Definitely not one of the best books in the Keys to the Kingdom series. The first half is kind of slow and I found it hard to keep myself interested. It did pick up near the end, but it never got -really- good.I do like part five of the Will, and I absolutely adore Ugham, but they are the only two things that are really good that the other books don't have.But I'm still looking forward to the next two books. I can sense a big finale, and I really hope Garth Nix doesn't let me down.
Easily the best war-novel I've read. Just the fact that I was interested says a lot, and I actually enjoyed it too. The writing is amazing and the story gripping. And the fact that it's told by a German soldier makes it all the more interesting.
This was a bit of a letdown. This one promised to be more scifi and futuristic and looked really cool, buuut I think I may have expected too much.Bobby Pendragon travels to the territory of Veelox, where most of the inhabitants are in a fantasy world called Lifelight. Plug yourself in and you can live the perfect, but fake, life.I think I was expecting it to be more scientific, which isn't Pendragon's style. This isn't a hardcore scifi series, it's scifi/fantasy/adventure/whatever, so the technobabble is limited. I tried to console myself with that, but the more involved they all got in the world of Lifelight, the harder it was to be okay with the situation. I feel like D.J. MacHale could've pulled it off, but the whole Reality Bug becoming corporeal and breaking out of Lifelight just...didn't work.I'm hoping that the next Pendragon book won't tackle scifi, since that seems to be a sore spot for me. It's my favorite, and when it's not just right I'm left with an unsatisfied feeling.
I was never all that interested in To Kill A Mockingbird, because I categorized it as one of "those" classics. American Literature is rarely about anything interesting at all, and, worse, this one takes place in Alabama.I'm from Alabama, so I'm allowed to say that any book set in Alabama must be boring.But I was so wrong on all accounts. To Kill A Mockingbird is a beautifully written story and my only regret is that I didn't read it earlier. I look forward to reading it again.
It may not be the kind of book that draws all kinds of people in, but if you give it your attention and really let yourself into this futuristic world, it's amazing. I rarely get so interested in such a "thoughtful" book.Serious and thought-provoking, but at the same time there's a lighter tone that Juanito Rico maintains throughout his story, whether he's discussing philosophy or blazing bugs.This is definitely one of those books that I'll have to read again and again, always finding new things to think about.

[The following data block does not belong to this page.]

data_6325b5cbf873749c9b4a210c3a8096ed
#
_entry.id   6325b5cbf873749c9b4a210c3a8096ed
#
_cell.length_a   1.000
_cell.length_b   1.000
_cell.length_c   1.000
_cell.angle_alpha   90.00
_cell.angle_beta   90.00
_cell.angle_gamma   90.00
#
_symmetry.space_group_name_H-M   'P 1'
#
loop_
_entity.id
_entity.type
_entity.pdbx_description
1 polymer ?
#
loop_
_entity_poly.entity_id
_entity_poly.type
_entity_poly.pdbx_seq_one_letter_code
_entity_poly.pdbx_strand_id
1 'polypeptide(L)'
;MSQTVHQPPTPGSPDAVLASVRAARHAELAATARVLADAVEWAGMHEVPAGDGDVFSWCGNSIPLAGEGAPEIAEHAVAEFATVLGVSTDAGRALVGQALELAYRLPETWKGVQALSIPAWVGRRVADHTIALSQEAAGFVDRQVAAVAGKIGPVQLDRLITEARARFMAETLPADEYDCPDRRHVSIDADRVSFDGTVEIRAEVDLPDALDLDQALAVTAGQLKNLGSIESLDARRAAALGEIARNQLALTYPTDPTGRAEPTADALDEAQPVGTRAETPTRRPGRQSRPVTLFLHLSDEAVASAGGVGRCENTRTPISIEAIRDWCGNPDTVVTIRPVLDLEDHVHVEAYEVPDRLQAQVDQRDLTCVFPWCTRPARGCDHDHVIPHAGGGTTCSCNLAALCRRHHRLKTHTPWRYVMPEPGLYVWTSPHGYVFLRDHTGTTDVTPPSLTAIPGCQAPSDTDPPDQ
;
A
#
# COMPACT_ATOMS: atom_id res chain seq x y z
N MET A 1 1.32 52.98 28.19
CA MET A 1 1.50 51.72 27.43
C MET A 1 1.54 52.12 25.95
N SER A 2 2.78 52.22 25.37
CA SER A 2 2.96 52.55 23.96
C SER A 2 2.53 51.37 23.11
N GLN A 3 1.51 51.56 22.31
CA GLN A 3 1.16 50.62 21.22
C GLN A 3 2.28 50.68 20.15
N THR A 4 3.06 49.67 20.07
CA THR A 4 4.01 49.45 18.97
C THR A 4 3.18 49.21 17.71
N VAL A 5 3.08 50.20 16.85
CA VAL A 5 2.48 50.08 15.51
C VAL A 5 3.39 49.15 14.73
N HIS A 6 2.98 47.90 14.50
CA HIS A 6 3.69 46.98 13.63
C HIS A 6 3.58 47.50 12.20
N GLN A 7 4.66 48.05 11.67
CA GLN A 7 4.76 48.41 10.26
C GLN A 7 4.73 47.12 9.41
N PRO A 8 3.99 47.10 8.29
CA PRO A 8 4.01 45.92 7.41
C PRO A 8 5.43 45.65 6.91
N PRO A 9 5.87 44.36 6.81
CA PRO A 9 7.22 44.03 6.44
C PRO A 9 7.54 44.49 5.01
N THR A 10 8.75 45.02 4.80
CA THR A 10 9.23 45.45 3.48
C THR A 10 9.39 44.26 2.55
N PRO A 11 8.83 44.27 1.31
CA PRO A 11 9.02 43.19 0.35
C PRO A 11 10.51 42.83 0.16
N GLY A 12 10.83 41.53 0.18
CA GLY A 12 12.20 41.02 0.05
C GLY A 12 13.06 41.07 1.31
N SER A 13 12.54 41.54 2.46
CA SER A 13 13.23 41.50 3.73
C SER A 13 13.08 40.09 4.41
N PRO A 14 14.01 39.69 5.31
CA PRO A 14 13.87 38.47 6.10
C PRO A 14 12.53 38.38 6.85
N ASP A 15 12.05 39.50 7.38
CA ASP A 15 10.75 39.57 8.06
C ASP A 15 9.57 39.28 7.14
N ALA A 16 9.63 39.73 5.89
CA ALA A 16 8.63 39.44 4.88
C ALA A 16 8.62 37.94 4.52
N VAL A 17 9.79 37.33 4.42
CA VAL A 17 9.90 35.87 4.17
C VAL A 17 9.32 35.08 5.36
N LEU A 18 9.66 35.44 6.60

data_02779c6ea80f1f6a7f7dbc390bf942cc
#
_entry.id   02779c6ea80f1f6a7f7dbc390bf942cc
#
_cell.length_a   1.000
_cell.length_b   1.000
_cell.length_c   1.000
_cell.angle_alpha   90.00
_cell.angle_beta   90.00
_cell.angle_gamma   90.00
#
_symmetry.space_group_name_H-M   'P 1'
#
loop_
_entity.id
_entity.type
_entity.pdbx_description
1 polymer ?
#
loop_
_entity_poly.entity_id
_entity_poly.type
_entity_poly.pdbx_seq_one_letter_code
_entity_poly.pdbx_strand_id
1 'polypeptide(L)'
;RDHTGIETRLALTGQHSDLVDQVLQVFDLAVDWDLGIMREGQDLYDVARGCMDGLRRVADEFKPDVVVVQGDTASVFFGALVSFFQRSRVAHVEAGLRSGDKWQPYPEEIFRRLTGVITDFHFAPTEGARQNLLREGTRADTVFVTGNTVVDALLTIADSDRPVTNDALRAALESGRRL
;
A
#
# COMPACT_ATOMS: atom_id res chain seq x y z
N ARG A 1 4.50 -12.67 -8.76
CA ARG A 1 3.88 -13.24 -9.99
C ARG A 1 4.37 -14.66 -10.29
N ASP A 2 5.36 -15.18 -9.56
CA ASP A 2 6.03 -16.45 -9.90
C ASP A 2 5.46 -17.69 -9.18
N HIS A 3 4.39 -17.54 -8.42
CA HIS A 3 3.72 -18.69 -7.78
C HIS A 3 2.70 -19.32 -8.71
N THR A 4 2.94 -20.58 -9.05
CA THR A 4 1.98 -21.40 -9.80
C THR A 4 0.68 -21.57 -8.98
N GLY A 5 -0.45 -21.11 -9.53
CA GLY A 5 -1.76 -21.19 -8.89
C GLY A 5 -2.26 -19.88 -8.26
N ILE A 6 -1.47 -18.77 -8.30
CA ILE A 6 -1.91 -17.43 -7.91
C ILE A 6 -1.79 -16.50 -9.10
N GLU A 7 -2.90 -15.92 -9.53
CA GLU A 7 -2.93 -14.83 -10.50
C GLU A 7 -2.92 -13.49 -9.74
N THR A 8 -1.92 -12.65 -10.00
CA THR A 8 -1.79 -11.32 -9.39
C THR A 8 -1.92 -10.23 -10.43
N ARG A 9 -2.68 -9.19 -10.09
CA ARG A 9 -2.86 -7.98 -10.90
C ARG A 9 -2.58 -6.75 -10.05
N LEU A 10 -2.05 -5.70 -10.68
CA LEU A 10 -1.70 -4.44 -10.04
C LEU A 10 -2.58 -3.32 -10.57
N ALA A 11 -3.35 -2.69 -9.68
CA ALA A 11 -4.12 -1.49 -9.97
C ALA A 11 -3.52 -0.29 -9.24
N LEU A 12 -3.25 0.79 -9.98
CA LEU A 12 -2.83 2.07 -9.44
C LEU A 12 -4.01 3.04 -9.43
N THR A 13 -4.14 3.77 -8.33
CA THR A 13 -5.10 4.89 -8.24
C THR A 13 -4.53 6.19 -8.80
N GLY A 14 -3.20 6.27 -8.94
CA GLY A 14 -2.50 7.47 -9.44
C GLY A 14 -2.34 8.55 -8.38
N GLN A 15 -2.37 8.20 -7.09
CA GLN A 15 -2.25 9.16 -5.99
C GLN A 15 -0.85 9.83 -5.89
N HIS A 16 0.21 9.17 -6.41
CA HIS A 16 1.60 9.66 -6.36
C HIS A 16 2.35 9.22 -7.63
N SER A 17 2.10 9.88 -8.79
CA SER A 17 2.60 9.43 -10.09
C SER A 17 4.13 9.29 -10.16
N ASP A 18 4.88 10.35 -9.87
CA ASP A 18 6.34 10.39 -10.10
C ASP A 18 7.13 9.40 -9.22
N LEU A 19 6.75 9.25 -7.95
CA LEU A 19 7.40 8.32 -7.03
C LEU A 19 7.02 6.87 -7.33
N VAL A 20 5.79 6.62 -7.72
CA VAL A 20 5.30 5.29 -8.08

A truly miserable story, but with very beautiful writing. There's no denying that almost everyone in this book suffers from some mental problems, but it's hard not to get pulled into the story all the same.
An inspiring study on worship, to say the least. I've heard the whole "worship is more than singing songs to God" lecture before, but it never really hit home until reading this book. The idea that -everything we are- is meant to be worship and be done for God is staggering and daunting. It's an idea that is very difficult to get across in only a few words, and it is an idea that Louie Giglio effectively gets across in 121 pages.
I read that when Jerome K. Jerome wrote Three Men In A Boat, his editor took out all the serious parts and we were left with a tale of hilarity. I don't think Three Men On The Bummel was edited much.It's pretty boring, honestly. There are some parts that are really funny, and the very last paragraph is pretty cool, but that's all.
I'm always a little worried when I read books by people I know, because I know that the book will change or shape my opinion of that person. Usually it's not for the better. But I really enjoyed The Grace Effect.Larry Taunton skillfully weaves the effect of Christianity and grace into the story of Sasha. Normally, I'd be impatient to get on with the story part, especially since I personally know Sasha. But I found myself very interested in every part of the book, not just her story but the history and theology as well.Even if you have no personal connection with the Taunton family, I would strongly recommend this book.